A spokesman for Attorney General Mark Herring, who represents the state in the lawsuit, said his office is reviewing it.


“Attorney General Herring served with Sen. Deeds for years in the Senate and, like everyone, has nothing but respect for him. We just found out about this suit so we’ll have to review it with our client agency and reply to it as appropriate,” Michael Kelly said.


John Young, executive director of Rockbridge Area Community Services Board, declined to comment Tuesday. Attempts to reach Gentry were unsuccessful.


The tragedy prompted widespread support to improve the state’s mental health system. Months later, the legislature passed and Gov. Terry McAuliffe (D) signed a law that allows more time to find psychiatric placements for patients under custody orders. It also compels the state to maintain a “real-time” online registry of available beds, a project that had been in the works for years but did not come to fruition until after Austin Deeds’s death.


The lawsuit lays out the circumstances leading up to the attack.


On Nov. 18, 2013, a local judge issued an emergency custody order for Austin Deeds after his father expressed grave concern about his behavior, and the young man was taken to Bath Community Hospital.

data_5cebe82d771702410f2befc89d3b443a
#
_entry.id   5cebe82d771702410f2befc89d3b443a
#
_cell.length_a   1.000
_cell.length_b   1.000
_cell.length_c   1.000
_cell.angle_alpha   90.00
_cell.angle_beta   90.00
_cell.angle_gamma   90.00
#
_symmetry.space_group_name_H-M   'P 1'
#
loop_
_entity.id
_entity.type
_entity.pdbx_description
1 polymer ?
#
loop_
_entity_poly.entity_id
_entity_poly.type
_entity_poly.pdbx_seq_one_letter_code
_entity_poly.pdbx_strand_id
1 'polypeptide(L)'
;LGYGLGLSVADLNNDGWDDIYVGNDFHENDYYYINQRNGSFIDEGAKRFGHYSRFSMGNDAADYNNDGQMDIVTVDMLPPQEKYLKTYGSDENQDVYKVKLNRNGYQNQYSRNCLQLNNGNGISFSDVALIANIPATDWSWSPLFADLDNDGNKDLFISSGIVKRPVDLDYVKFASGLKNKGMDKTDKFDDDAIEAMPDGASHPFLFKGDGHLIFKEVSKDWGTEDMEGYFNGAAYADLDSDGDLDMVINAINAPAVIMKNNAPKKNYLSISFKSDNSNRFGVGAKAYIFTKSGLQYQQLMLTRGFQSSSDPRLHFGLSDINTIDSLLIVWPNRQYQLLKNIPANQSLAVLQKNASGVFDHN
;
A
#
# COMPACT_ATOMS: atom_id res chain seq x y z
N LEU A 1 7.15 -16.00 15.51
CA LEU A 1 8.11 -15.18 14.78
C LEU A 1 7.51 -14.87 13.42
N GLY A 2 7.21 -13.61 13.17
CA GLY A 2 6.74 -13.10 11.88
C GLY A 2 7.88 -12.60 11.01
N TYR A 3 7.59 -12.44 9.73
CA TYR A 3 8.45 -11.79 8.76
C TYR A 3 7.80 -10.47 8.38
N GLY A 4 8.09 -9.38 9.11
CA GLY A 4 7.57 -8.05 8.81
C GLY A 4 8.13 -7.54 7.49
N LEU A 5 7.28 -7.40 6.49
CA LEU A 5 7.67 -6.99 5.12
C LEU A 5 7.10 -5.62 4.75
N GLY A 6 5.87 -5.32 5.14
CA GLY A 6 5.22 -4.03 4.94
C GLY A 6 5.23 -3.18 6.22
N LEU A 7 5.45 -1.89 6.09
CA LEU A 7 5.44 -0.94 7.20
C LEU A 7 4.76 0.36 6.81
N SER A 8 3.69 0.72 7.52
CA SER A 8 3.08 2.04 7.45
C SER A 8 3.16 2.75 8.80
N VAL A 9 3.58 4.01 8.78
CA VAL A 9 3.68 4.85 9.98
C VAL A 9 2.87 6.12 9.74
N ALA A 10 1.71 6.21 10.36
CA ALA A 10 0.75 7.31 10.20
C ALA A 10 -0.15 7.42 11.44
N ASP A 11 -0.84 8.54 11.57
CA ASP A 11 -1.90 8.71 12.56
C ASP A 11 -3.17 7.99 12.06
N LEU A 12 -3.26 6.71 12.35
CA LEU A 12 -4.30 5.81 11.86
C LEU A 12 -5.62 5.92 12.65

He waited for several hours before the Rockbridge Area Community Services Board dispatched Gentry to conduct an evaluation. The lawsuit says Gentry knew or should have known of the young man’s history of mental illness and previous suicide attempts.


Gentry did not evaluate him until the initial four-hour custody order was nearly expired. Yet he quickly determined that Austin Deeds met the criteria for hospitalization and began calling facilities to find a placement, while the local judge extended the custody order for two additional hours.


Of a list of more than two dozen facilities, Gentry contacted seven private facilities — although he said he contacted 10, according to the lawsuit.


He faxed Rockingham Memorial Hospital twice, but it was later revealed that he had the wrong number and did not follow up. At least five area hospitals, including Rockingham, had beds available, the lawsuit says.


The state has long been aware of shortcomings in the mental health services system.


After the mass shooting at Virginia Tech, the state inspector general in 2012 published a report that highlighted the problem of “streeting,” or releasing people who pose a threat to themselves or others because a psychiatric bed is unavailable, according to the lawsuit.


At the time, the state did not implement recommendations from that report, including the creation of an online bed registry and interventions for when a bed is not found, the lawsuit says.


The Rockbridge Area Community Services Board — which covers Rockbridge, Bath, Lexington and Buena Vista — administers services for individuals in mental health crisis on behalf of the state Department of Behavioral Health and Developmental Services.


Jenna Portnoy covers Virginia politics for The Washington Post.